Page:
You don’t have to look far these days to see NFTs in the headlines. These digital assets are becoming an increasingly common part of our culture, as collectors, businesses and consumers embrace a new way to invest and generate revenue.
But what about nonprofits? What role, if any, will NFTs play in fundraising and awareness campaigns?
Before diving into this question, it is first important to understand what an NFT is. Short for “non-fungible token,” an NFT is best described by the definitions of those two words:
- Non-fungible. Fungible means able to replace or be replaced by another identical item. If I loan you a dollar, you can repay me with a different dollar, as the two are identical and have the same value. Therefore, a non-fungible item is one that is unique. If I loan you a work of art from Picasso, I would need the exact item to be returned to me, making it non-fungible.
- Token. A token is something that represents the item to be conveyed. If you go to an arcade, you use money to purchase tokens, which represent a currency that can be used to play the arcade games. If you do something nice for me, I might take you to lunch as a “token” of appreciation.
If an NFT is a unique irreplaceable item, what exactly are you receiving when you purchase one? That depends on the agreement made between the seller and buyer. Most often, a consumer receives the rights to use the item digitally, not physically.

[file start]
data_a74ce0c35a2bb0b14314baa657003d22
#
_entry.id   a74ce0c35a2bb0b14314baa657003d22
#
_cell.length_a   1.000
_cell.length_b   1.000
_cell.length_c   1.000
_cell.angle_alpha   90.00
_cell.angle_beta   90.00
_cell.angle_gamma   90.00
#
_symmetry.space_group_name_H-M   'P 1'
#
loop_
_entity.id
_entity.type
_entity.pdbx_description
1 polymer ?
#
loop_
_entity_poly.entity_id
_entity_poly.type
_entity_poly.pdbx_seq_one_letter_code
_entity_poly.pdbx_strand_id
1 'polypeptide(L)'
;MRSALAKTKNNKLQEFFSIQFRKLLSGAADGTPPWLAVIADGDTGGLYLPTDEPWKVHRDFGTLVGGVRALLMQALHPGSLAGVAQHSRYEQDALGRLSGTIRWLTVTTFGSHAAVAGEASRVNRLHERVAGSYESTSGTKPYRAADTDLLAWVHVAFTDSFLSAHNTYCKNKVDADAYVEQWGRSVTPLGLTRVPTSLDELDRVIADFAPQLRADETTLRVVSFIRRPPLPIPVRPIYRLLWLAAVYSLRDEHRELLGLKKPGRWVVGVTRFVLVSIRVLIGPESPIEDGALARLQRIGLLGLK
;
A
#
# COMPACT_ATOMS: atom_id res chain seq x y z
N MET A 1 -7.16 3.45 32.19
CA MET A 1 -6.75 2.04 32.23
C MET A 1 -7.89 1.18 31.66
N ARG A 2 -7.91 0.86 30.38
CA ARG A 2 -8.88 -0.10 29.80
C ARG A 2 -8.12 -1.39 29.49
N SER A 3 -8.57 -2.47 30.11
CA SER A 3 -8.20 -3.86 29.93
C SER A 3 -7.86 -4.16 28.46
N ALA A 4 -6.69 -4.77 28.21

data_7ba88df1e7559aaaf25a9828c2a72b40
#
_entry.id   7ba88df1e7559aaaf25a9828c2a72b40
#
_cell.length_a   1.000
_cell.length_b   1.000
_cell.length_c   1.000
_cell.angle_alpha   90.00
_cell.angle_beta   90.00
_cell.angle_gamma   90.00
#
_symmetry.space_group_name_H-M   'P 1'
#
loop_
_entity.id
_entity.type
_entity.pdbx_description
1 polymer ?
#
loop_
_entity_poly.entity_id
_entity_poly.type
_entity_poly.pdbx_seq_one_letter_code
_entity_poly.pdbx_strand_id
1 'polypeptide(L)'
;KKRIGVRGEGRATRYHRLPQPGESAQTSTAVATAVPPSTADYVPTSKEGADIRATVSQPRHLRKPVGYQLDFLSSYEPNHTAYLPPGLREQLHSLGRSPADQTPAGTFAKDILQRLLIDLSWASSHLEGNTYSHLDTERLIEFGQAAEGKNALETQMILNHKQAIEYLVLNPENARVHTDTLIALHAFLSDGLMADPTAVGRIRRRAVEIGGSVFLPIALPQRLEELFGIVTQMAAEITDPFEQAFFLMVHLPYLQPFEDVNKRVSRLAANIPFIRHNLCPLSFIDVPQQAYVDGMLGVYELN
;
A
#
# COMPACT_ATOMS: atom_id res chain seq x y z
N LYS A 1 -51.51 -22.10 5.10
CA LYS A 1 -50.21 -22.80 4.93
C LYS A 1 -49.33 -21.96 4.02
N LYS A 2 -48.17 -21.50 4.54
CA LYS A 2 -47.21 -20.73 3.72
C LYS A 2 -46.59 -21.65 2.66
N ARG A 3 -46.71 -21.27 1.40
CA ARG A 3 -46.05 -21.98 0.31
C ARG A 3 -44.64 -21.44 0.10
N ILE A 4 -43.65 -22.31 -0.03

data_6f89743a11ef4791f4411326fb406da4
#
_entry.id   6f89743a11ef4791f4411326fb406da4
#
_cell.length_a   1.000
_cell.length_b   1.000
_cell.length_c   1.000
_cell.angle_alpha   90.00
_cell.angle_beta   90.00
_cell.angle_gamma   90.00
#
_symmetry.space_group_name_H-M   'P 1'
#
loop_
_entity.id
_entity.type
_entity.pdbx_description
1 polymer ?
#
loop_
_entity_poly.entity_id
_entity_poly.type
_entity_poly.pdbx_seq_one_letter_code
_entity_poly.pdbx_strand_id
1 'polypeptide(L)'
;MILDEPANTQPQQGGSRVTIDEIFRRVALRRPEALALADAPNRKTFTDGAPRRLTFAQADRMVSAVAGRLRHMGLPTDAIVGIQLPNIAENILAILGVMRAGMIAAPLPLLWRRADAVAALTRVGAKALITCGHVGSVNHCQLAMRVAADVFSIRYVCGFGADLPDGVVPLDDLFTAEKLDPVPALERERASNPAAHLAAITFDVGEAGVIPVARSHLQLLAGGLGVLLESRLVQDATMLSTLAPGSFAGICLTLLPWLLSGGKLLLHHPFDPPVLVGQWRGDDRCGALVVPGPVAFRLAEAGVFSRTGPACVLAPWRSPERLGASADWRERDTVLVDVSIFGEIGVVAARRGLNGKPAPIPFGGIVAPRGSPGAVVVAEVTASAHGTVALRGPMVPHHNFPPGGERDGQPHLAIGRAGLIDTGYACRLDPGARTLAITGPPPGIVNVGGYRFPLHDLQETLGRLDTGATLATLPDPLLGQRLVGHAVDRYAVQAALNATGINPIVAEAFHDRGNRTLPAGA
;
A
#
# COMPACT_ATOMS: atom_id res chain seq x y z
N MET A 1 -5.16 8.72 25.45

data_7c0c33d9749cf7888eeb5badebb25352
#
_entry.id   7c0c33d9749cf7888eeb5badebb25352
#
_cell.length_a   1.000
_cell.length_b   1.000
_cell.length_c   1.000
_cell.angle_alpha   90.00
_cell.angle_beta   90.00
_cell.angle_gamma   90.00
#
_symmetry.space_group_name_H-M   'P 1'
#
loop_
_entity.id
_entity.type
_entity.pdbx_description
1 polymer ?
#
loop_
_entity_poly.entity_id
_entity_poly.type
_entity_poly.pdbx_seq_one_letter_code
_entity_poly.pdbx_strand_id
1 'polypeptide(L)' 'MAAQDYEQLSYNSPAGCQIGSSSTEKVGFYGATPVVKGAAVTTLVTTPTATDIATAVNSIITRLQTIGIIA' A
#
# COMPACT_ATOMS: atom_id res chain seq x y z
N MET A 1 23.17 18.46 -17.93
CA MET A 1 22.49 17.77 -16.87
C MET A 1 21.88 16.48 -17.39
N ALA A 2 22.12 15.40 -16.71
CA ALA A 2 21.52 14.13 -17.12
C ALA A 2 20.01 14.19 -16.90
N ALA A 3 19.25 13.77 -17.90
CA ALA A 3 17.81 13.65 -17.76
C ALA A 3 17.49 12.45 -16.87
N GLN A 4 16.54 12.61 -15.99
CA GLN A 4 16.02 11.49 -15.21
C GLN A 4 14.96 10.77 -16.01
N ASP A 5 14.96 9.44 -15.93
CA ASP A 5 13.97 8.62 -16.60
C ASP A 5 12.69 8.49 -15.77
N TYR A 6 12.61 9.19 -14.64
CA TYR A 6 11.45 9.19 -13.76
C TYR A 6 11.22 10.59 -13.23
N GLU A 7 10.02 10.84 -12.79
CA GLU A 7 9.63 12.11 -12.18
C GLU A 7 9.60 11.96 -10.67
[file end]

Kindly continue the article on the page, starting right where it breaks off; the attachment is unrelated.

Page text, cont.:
For a museum or other organization with a collection of art or other collectibles, creating an NFT based off their collection is an obvious example of an NFT. But this strategy is not limited to organizations with a collection. Other nonprofits have digital property, such as their logo or a popular campaign or cause that they fund, which they can look to use strategically, in a fundraising capacity, through the issuance of NFTs.
For example, an organization can create an NFT with unique characteristics that can only be unlocked through specific donation thresholds. Under this concept, a unique background or a digital avatar acquired through an NFT can prove one’s support of a specific nonprofit or cause, while raising awareness and driving further donations through their social circles.
Can anything be uploaded to the internet and sold as an NFT? No! In order for an item to be tradeable, or available for sale, a digital certificate of ownership must be created, which then must be “minted” onto a blockchain. In this context, the blockchain is a digital ledger that tracks the conveyance of a digital good or service from buyer to seller and creates a digital trail of ownership.
Careful consideration should be put into the minted certificate, since once it is minted, it is available for sale. A few things to consider include:
- How limited will the distribution be? (i.e. will there only be one copy sold? 10 copies? Unlimited distribution?)
- What is the duration of the conveyed NFT? Does the donor or buyer have rights in perpetuity? 5 years? Or do they have to renew their NFT on an annual basis to continue using it?
- Is there a price floor below which the token cannot be sold or resold?
- As the creator of the token, do you retain any rights such as the right to refuse to sell to specific individuals (or groups of individuals) or the right to receive a royalty every time the token is resold?
- As the holder of the NFT, what rights are conveyed to the holder? Do they have the right to use as they see fit, or only for specific purposes? Can they use the NFT for commercial gain?